Pancreatic Cancer: Diagnosis and Management

Am Fam Physician. 2006 Feb 1;73(3):485-492.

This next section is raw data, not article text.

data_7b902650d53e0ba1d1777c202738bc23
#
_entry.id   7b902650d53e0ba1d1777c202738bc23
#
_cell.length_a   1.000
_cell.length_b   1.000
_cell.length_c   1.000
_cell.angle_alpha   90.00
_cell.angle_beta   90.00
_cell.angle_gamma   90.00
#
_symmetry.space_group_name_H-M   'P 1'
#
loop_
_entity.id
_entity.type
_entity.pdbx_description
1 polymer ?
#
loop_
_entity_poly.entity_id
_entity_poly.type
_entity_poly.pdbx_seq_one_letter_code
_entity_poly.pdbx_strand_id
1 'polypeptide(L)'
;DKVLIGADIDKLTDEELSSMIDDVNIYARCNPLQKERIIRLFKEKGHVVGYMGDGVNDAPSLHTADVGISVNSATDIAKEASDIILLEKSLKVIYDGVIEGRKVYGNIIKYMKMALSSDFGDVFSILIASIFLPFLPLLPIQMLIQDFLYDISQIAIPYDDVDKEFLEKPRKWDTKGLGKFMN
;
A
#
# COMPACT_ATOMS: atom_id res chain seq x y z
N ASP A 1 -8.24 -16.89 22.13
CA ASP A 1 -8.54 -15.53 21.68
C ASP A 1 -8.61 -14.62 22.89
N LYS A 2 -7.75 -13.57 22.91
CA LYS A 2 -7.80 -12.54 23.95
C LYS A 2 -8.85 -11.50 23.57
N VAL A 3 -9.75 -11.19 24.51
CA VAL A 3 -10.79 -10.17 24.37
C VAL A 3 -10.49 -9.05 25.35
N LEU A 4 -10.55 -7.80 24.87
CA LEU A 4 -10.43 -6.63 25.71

Although only 32,000 new cases of adenocarcinoma of the pancreas occur in the United States each year, it is the fourth leading cause of cancer deaths in this country. The overall five-year survival rate is 4 percent, and localized, resectable disease has only a 17 percent survival rate. Risk factors include smoking, certain familial cancer syndromes, and familial chronic pancreatitis. The link between risk of pancreatic cancer and other factors (e.g., diabetes, obesity) is less clear. Most patients present with obstructive jaundice caused by compression of the bile duct in the head of the pancreas. Epigastric or back pain, vague abdominal symptoms, and weight loss also are characteristic of pancreatic cancer. More than one half of cases have distant metastasis at diagnosis. Computed tomography is the most useful diagnostic and staging tool. Ultrasonography, magnetic resonance imaging, and endoscopic retrograde cholangiopancreatography may provide additional information. The majority of tumors are not surgically resectable because of metastasis and invasion of the major vessels posterior to the pancreas. Resectable tumors are treated with the Whipple procedure or the pylorus-preserving Whipple procedure. Adjuvant fluorouracil-based chemotherapy may prolong survival. For nonresectable tumors, chemotherapy with gemcitabine prolongs survival. Other agents are being studied. Radiation combined with chemotherapy has slowed progression in locally advanced cancers. Throughout the illness and during end-of-life care, patients need comprehensive symptom control.